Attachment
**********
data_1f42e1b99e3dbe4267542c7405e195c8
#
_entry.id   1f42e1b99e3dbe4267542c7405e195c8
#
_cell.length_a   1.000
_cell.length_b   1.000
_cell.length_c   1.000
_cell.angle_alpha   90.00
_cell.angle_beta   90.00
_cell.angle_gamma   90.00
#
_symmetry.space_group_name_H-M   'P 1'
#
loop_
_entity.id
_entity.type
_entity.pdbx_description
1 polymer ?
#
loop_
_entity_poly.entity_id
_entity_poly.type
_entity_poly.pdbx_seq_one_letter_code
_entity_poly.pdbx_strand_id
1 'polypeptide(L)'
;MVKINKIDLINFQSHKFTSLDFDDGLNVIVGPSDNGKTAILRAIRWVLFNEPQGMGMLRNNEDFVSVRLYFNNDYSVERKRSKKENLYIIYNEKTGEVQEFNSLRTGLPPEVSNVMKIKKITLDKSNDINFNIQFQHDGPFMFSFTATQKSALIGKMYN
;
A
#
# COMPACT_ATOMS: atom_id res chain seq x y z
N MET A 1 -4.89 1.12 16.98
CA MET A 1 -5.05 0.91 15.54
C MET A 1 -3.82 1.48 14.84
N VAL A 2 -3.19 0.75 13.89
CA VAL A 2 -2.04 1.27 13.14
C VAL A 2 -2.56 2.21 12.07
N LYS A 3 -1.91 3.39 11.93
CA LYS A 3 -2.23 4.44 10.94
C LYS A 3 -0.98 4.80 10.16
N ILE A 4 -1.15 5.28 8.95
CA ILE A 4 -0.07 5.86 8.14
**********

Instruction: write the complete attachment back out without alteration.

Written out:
data_1f42e1b99e3dbe4267542c7405e195c8
#
_entry.id   1f42e1b99e3dbe4267542c7405e195c8
#
_cell.length_a   1.000
_cell.length_b   1.000
_cell.length_c   1.000
_cell.angle_alpha   90.00
_cell.angle_beta   90.00
_cell.angle_gamma   90.00
#
_symmetry.space_group_name_H-M   'P 1'
#
loop_
_entity.id
_entity.type
_entity.pdbx_description
1 polymer ?
#
loop_
_entity_poly.entity_id
_entity_poly.type
_entity_poly.pdbx_seq_one_letter_code
_entity_poly.pdbx_strand_id
1 'polypeptide(L)'
;MVKINKIDLINFQSHKFTSLDFDDGLNVIVGPSDNGKTAILRAIRWVLFNEPQGMGMLRNNEDFVSVRLYFNNDYSVERKRSKKENLYIIYNEKTGEVQEFNSLRTGLPPEVSNVMKIKKITLDKSNDINFNIQFQHDGPFMFSFTATQKSALIGKMYN
;
A
#
# COMPACT_ATOMS: atom_id res chain seq x y z
N MET A 1 -4.89 1.12 16.98
CA MET A 1 -5.05 0.91 15.54
C MET A 1 -3.82 1.48 14.84
N VAL A 2 -3.19 0.75 13.89
CA VAL A 2 -2.04 1.27 13.14
C VAL A 2 -2.56 2.21 12.07
N LYS A 3 -1.91 3.39 11.93
CA LYS A 3 -2.23 4.44 10.94
C LYS A 3 -0.98 4.80 10.16
N ILE A 4 -1.15 5.28 8.95
CA ILE A 4 -0.07 5.86 8.14